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RJO’s Ancestors in American Colonial Wars, 1637–1763

On the obscure strife where men died by tens or by scores hung questions of as deep import for posterity as on those mighty contests of national adolescence where carnage is reckoned by thousands.

—Francis Parkman

This is one of a series of genealogical pages on my ancestors who served in early American wars, including the Pequot War (1637–1638), King Philip’s War (1675–1676), King William’s War (1689–1698), Queen Anne’s War (1702–1713), Dummer’s War (1723–1726) and King George’s War (1744–1745), the French and Indian War (1754–1763), the American Revolution (1775–1781), and Shays’ Rebellion (1786–1787). Ancestors who belonged to the Ancient and Honorable Artillery Company of Massachusetts (1637– ) are also noted, and an additonal page presents a special essay on Lexington and Concord and the Nineteenth of April.

Dummer’s War (1723–1726)

Dummer’s War, also known as Lovewell’s War, Lovewell’s Fight, and Lovell’s War, resulted from French and English territorial disputes in northern New England, and from the establishment by the English of Fort Dummer near what is now Brattleboro, Vermont. In response to Indian raids, the governments of New Hampshire and Massachusetts in 1724 offered a bounty of 100 pounds for each Indian scalp presented to the authorities. This led Captain John Lovewell of Dunstable to organize a company of 46 soldiers to travel north the next year on a bounty hunting expedition. Lovewell’s company was ambushed on 8 May 1725 at Pigwacket, on the shores of what is now Lovewell’s Pond in Fryeburg, Maine, and Lovewell himself was killed along with eight of his soldiers. Lovewell’s Fight was famous throughout the eighteenth and nineteenth centuries, and Longfellow and others even commemorated it in verse. This single battle was the climax of the war, which was not so much an organized campaign as a collection of skirmishes over several years.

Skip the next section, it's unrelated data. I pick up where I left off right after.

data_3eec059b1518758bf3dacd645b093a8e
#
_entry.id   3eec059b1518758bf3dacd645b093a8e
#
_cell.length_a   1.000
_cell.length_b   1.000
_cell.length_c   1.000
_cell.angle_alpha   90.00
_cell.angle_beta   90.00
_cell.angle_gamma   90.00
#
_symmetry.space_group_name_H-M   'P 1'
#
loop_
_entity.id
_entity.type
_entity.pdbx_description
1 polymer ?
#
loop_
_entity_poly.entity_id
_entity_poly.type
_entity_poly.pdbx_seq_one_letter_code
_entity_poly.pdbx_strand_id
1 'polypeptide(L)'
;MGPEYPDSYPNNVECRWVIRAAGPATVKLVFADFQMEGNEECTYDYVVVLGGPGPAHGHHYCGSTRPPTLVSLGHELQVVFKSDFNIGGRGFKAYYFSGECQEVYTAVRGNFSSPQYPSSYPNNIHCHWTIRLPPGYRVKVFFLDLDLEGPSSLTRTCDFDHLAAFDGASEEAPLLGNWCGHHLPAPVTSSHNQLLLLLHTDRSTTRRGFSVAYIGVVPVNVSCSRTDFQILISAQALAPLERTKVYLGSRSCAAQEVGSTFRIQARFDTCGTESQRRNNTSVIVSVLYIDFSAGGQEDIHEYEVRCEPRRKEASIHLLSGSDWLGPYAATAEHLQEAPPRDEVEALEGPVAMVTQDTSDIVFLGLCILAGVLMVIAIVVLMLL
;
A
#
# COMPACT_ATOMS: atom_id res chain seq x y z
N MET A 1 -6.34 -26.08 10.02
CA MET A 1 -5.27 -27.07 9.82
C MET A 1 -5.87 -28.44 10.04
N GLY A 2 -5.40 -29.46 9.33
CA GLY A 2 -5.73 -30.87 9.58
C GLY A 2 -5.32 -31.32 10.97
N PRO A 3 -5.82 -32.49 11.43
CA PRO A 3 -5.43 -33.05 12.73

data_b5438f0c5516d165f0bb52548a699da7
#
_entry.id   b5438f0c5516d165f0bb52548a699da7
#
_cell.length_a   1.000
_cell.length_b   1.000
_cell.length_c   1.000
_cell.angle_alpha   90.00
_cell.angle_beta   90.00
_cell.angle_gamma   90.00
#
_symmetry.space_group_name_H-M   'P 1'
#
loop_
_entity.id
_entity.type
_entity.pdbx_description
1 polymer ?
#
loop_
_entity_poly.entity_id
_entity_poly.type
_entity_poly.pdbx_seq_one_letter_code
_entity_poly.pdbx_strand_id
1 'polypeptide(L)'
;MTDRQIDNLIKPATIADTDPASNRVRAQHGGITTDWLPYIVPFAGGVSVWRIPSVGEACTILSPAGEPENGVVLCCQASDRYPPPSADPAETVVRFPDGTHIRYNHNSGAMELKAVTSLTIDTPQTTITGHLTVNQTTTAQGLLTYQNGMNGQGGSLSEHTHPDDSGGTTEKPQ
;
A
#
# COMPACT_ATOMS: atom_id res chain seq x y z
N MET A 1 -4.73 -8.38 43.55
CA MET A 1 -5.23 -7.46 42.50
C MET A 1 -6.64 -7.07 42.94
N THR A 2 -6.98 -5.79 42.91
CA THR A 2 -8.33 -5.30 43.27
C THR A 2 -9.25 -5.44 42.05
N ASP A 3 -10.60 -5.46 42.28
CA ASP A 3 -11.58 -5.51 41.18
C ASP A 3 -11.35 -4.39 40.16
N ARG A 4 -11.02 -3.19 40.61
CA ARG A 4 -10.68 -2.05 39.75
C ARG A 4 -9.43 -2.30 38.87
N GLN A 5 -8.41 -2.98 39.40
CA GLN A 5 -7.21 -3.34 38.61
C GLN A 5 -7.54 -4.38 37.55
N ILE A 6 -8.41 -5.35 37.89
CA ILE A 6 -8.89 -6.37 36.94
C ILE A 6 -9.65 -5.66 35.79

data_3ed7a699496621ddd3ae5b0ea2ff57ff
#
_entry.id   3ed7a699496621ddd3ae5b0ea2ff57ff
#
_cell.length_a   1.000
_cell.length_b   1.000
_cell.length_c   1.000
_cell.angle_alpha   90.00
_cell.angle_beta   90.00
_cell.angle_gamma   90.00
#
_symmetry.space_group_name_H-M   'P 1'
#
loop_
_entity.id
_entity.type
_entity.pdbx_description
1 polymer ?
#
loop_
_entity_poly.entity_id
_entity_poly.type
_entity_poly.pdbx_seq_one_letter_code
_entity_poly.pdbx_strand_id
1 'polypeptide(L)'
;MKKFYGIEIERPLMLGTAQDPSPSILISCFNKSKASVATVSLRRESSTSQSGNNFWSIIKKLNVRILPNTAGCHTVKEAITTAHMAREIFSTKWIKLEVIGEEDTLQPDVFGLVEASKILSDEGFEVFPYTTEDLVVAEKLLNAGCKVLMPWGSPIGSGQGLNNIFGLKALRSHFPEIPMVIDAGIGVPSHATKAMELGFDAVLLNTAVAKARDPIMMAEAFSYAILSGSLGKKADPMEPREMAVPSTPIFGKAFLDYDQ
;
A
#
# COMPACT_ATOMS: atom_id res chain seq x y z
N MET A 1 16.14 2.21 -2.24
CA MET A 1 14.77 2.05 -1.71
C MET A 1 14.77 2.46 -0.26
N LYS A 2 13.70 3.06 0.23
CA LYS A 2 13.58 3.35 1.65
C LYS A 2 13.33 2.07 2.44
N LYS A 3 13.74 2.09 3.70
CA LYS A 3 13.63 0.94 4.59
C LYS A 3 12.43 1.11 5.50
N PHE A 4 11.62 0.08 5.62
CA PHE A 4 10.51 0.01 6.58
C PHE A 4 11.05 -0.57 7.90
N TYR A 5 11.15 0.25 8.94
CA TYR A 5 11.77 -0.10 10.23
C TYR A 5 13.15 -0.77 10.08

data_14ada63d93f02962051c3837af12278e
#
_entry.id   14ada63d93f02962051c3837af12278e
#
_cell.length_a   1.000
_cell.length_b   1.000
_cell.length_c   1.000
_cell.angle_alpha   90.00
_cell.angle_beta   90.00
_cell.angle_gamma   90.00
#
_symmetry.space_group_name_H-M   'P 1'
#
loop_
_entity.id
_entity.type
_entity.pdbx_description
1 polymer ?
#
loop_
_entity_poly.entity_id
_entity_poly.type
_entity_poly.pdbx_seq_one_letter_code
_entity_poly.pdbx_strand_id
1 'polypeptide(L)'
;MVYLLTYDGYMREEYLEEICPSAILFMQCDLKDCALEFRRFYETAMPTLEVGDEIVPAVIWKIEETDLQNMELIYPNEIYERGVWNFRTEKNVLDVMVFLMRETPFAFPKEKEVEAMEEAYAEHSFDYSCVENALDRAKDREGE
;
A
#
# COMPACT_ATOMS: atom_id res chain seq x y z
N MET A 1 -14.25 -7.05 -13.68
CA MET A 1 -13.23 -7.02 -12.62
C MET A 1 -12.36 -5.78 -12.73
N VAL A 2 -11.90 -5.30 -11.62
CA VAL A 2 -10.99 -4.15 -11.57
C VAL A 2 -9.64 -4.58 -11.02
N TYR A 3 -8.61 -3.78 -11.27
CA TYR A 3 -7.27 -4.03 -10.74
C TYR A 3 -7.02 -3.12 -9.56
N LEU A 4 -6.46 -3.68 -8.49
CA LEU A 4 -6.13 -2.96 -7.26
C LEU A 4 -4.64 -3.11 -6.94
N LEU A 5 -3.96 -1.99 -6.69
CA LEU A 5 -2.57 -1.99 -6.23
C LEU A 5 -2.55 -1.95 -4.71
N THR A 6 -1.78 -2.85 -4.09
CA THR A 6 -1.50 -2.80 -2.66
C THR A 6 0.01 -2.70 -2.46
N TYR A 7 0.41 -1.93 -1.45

King George’s War (1744–1745)

[King George II portrait]King George’s War was the American phase of Europe’s War of Austrian Succesion (1740–1748), in which Protestant England and Prussia allied against Catholic France and Spain after the death of Emperor Charles VI and the invasion of Austrian-held Silesia by Frederick II of Prussia. In North America, in a pattern by now well-established, French and Indian parties from the north raided English settlements in New York and New England, and English forces attacked French settlements in turn, capturing the fortress of Louisbourg on Cape Breton Island after a major seige led by William Pepperell, for whom the town of Pepperell, Massachusetts, was later named. The war came to an end with the Treaty of Aix-la-Chapelle (1748) which restored all conquered territories. The return of Louisburg, which had been captured with great effort, enraged the New England colonists [Peckham].

References

Green
Green, Samuel Abbott. 1883. Groton During the Indian Wars. Groton, Massachusetts: Published by the author.
Peckham
Peckham, Howard H. 1964. The Colonial Wars: 1689–1762. Chicago: University of Chicago Press.
Shattuck
Shattuck, Lemuel. 1855. Memorials of the Descendants of William Shattuck. Boston: Dutton and Wentworth.

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